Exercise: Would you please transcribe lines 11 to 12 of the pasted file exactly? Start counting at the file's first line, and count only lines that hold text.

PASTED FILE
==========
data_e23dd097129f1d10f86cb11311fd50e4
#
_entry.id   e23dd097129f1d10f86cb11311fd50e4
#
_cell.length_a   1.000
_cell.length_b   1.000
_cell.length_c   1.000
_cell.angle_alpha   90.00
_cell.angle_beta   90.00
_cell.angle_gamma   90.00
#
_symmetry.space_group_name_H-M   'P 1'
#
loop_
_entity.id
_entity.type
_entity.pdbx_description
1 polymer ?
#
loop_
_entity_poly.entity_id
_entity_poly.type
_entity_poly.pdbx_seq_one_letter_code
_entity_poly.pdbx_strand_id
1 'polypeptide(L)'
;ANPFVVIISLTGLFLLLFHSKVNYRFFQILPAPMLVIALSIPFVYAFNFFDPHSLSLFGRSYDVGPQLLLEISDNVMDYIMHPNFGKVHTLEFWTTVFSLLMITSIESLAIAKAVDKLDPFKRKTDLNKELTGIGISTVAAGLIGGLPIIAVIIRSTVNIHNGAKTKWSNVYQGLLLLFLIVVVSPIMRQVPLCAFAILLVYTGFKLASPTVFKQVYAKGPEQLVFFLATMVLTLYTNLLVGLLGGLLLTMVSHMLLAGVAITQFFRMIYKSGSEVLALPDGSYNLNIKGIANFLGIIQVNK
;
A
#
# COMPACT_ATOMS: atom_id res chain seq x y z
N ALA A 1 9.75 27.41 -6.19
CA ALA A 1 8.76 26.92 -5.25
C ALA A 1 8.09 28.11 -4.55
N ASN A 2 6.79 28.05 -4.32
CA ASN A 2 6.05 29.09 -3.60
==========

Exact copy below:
#
_symmetry.space_group_name_H-M   'P 1'